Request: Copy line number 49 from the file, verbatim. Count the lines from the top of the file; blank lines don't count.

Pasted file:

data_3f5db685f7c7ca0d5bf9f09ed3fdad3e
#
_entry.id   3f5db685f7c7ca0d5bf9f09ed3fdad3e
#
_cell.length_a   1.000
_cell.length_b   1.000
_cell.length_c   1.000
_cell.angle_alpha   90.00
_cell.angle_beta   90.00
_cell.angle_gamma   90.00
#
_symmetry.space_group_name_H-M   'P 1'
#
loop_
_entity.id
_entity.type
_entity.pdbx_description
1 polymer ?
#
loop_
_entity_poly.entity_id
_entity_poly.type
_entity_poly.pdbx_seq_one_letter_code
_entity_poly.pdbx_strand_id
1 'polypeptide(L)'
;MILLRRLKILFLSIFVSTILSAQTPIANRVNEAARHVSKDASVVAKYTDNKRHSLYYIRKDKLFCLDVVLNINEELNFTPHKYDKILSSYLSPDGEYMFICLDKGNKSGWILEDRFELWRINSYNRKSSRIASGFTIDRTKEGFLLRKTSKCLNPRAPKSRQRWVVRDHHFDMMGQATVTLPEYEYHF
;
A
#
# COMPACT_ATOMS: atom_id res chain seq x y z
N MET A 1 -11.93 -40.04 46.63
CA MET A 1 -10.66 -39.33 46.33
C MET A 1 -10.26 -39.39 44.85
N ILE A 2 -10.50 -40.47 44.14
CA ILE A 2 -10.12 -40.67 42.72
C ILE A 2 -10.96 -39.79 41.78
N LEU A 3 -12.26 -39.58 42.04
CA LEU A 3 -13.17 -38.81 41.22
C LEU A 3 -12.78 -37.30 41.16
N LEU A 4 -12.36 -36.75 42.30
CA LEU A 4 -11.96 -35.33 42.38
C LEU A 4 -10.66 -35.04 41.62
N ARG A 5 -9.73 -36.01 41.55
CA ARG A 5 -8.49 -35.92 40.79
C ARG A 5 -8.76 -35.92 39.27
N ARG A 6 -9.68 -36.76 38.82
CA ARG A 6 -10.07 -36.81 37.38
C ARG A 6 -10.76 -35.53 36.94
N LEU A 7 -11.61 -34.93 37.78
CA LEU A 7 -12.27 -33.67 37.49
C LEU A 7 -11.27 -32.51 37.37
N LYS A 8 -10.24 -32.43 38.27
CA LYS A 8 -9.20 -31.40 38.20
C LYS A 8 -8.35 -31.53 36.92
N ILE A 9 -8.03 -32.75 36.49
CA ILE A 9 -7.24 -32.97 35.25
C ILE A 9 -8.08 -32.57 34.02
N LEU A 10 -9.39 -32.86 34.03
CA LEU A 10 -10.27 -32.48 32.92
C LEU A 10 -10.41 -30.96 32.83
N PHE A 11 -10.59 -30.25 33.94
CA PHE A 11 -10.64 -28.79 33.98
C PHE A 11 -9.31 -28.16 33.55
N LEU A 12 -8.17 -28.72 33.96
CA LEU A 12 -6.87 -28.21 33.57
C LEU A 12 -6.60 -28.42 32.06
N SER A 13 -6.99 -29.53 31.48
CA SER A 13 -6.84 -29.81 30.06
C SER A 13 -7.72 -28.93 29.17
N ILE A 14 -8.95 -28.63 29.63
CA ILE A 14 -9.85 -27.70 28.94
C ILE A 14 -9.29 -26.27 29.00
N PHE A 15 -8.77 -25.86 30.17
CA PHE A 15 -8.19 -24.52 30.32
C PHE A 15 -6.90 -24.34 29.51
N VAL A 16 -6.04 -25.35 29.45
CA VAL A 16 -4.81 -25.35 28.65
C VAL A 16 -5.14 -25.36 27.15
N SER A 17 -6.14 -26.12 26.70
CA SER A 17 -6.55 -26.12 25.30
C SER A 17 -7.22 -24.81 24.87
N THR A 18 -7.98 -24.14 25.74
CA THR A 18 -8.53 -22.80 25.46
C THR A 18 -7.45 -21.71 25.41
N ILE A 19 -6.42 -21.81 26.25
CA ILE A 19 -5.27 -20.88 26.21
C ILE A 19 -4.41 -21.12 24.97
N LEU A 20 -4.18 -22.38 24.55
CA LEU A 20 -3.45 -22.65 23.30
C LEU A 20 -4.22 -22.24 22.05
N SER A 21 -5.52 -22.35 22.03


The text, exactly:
N LEU A 7 -11.61 -34.93 37.78